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  • Writer's pictureCrone


Updated: 5 days ago

This tree is at the edge of someone's garden on one of my shorter running routes. I have sat under this oak before and felt drawn to return. As I laboured up a very slight incline on the first part of the run, with the drizzle dampening my face, I suddenly realised that I didn't feel absolutely awful. That was a good sign. I ran past the lovely horse chestnut, which is now covered in blossoms, and up the hill to this tree.

There I sat. At one point a dog ran past and yelped in surprise when she saw me before hurrying on. Her person, some distance behind, didn't appear to notice me at all.

A crow had flown into the canopy when I neared the tree, and clambered further up as I got closer. Tits foraged in the leaves and I could hear the songbirds singing.

The song of blackbirds and robins has this watery quality. Yes, birds, like plane trees, can seem connected to the element of water. The song has a purity and a flow, like brooks and streams, running over golden-brown stones and between mossy boulders.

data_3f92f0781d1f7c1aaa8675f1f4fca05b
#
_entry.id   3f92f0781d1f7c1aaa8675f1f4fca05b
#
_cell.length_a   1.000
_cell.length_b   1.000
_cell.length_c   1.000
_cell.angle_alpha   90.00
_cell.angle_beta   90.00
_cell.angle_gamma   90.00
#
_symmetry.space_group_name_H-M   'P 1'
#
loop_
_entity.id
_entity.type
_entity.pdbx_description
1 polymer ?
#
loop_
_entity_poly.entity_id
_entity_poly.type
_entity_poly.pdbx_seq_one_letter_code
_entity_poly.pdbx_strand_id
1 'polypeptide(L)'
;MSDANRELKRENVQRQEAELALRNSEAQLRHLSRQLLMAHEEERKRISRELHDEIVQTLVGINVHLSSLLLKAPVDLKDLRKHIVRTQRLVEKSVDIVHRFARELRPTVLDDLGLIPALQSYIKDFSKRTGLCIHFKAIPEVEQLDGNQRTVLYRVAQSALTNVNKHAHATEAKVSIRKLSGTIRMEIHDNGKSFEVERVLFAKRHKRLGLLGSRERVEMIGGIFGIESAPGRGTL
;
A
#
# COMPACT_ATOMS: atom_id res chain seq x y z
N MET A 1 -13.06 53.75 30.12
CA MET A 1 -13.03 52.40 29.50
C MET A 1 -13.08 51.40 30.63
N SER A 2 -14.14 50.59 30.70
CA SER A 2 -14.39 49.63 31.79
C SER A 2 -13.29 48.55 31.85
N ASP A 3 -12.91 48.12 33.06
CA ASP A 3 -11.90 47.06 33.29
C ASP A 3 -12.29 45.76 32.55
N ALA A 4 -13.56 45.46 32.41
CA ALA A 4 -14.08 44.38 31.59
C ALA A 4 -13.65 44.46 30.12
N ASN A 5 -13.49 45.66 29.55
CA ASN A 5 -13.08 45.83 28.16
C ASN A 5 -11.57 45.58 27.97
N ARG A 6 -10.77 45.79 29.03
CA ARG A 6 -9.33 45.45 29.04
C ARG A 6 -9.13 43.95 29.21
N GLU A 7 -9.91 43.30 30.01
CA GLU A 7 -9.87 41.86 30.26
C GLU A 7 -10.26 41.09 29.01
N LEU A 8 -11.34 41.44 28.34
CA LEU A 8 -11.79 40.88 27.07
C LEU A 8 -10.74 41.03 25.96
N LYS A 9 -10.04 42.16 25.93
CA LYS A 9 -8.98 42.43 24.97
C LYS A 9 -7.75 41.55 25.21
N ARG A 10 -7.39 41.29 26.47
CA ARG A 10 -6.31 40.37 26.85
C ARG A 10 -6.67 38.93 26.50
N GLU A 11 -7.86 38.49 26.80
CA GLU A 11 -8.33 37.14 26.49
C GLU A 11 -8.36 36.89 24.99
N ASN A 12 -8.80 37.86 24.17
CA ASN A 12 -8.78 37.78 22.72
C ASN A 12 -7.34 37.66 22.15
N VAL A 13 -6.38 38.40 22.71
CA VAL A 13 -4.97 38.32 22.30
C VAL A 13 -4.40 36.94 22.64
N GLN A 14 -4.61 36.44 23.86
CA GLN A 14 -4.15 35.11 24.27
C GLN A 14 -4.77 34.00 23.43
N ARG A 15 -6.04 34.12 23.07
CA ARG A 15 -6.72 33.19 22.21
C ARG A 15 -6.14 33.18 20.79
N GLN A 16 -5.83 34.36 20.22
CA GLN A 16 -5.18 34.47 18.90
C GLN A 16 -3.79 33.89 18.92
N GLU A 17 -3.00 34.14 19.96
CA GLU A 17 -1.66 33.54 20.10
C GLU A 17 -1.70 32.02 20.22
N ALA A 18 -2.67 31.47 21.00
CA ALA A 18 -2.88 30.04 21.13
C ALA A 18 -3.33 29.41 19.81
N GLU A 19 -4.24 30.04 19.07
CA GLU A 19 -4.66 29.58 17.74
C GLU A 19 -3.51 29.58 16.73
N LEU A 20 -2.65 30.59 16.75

Although I wasn't getting wet under the tree's generous canopy, water was everywhere.

It was because of the water that the name Sulis came to me - the Celtic goddess of healing, wells and waterways, associated with the hot springs at Bath.

I thought about edges too: about the soil as this peripheral place between mineral rock and vegetal growth. A fertile and event-ful borderland between planet and sky. The terrestrial equivalent of the thin atmosphere that protects us from solar rays. I thought of how one thing flows into the other... rock to soil to plant to animal and back to earth and maybe rock or maybe plant. Water molecules swept up and falling down. Sinking in and drawn out. The carbon cycle and the nitrogen cycle. Life and death.

Oh dear.

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7 days ago

Wonderful water. "Sulis" is a fine name.

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